Three months since the cruise industry shutdown

Mauritian government and cruise companies hold stranded crew for ransom

By Tom Casey
13 June 2020

On Wednesday, Mauritius’s Minister of Foreign Affairs Nando Bodha (Mouvement Socialiste Militant/MSM) announced on behalf of Prime Minister Pravid Jugnauth a gradual plan to repatriate Mauritius’s approximately 3,500 citizens currently stranded around the world due to travel restrictions implemented by the government in response to the coronavirus. It is estimated that 2,000 of these individuals are employed on cruise liners, spread out across 21 ships which are docked in 82 ports around the world.

As the WSWS has widely reported, cruise ship workers have faced horrific conditions since the industrywide shutdown on March 13 in response to the COVID-19 pandemic.

After the prompt evacuation of paying customers in fleet after fleet, hundreds of nations subsequently closed their borders in response to the outbreak of the pandemic, leaving approximately 200,000 ship workers stranded. Caught in the middle of a dispute between cruise corporations and governments over who will foot the bill for their repatriation, thousands of cruise crews have been kept in the dark indefinitely as to when they would be returned home.

While representatives of billion-dollar enterprises, such as Royal Caribbean Cruises, Carnival Corporation and Norwegian Cruise Lines, have spent months deliberating with local authorities over costs of charter travel and quarantine arrangements which amount to a fraction of their profit margins, cruise ship workers remain in limbo, struggling with declining health conditions and sinking into financial destitution.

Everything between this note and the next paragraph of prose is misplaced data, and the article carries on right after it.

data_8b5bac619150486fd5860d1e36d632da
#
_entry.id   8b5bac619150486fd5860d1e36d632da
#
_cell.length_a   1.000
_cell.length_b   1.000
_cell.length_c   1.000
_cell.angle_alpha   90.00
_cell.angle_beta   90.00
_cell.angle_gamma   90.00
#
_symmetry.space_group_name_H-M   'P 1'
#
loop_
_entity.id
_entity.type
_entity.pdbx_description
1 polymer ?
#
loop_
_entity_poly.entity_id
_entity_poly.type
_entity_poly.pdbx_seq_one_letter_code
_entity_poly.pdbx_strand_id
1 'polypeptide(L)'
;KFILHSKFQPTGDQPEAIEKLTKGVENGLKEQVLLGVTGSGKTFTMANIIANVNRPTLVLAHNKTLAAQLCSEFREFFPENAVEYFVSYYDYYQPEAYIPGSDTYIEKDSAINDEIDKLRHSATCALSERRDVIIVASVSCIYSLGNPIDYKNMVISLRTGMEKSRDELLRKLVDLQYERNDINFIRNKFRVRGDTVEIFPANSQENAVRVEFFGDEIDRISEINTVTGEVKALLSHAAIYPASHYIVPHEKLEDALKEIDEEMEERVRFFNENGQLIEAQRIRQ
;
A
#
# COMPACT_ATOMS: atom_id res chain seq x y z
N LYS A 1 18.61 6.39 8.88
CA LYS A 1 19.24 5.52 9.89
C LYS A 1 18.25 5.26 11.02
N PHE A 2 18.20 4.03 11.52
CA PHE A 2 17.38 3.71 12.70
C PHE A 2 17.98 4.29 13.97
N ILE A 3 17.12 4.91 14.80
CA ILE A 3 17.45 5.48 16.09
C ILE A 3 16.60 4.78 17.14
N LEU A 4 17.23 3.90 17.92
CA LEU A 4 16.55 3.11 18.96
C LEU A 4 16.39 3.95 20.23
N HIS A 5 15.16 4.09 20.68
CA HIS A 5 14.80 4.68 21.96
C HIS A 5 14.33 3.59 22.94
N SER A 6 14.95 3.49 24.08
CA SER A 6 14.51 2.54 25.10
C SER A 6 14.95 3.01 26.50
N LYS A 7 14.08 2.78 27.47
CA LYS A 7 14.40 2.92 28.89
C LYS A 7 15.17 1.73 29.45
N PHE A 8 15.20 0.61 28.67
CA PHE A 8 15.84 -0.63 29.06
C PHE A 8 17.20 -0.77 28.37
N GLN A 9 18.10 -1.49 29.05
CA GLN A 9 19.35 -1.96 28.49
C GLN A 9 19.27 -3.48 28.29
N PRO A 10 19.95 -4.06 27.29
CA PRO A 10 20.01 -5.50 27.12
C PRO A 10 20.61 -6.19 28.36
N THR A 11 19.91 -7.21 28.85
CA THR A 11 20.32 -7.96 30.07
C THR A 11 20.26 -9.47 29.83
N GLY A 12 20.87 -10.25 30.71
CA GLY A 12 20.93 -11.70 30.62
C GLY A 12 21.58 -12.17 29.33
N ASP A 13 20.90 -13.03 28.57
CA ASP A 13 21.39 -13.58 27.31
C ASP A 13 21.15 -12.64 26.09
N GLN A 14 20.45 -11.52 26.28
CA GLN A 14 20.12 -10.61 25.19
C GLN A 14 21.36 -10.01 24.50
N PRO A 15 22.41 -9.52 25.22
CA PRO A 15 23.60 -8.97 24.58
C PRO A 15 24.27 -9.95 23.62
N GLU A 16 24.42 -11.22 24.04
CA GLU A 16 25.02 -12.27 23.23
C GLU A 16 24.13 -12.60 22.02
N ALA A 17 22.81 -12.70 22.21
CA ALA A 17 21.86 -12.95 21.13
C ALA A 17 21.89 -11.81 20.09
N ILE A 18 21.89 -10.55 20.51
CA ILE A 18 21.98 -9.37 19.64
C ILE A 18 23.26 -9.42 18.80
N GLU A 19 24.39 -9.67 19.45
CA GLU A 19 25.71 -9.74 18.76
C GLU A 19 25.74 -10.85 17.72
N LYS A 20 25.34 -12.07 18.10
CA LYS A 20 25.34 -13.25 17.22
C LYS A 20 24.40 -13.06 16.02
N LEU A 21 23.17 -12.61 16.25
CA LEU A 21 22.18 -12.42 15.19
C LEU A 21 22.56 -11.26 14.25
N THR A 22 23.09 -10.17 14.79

Reports from crews abound of widespread deteriorating mental health in the face of inconsistent and insubstantial information from their employers and governments on official repatriation arrangements. To add insult to injury, a large portion of these workers, including entire on-board operational departments, have been designated as “nonessential” as their job functions are unnecessary when paying customers are not on board. As such, these employees have been pushed off payrolls, with many now making a fraction, if any at all, of their originally stipulated salaries. A flood of crew members has given accounts to the media of being unable to pay for their monthly expenses and provide for their families at home.

Since the beginning of May, there have been at least eight non-COVID-related deaths among stranded crews, two of whom occurred only in the past week on Royal Caribbean’s Harmony of the Seas and another in the Crystal Cruises fleet. Of the deceased workers, two were reported to have been found hanged in their cabins; two died as a result of going overboard; two more were merely described as having been “found dead,” and those remaining had no causes of deaths officially reported. On crew-controlled news sources and social media groups, these deaths have unflinchingly been referred to as suicides.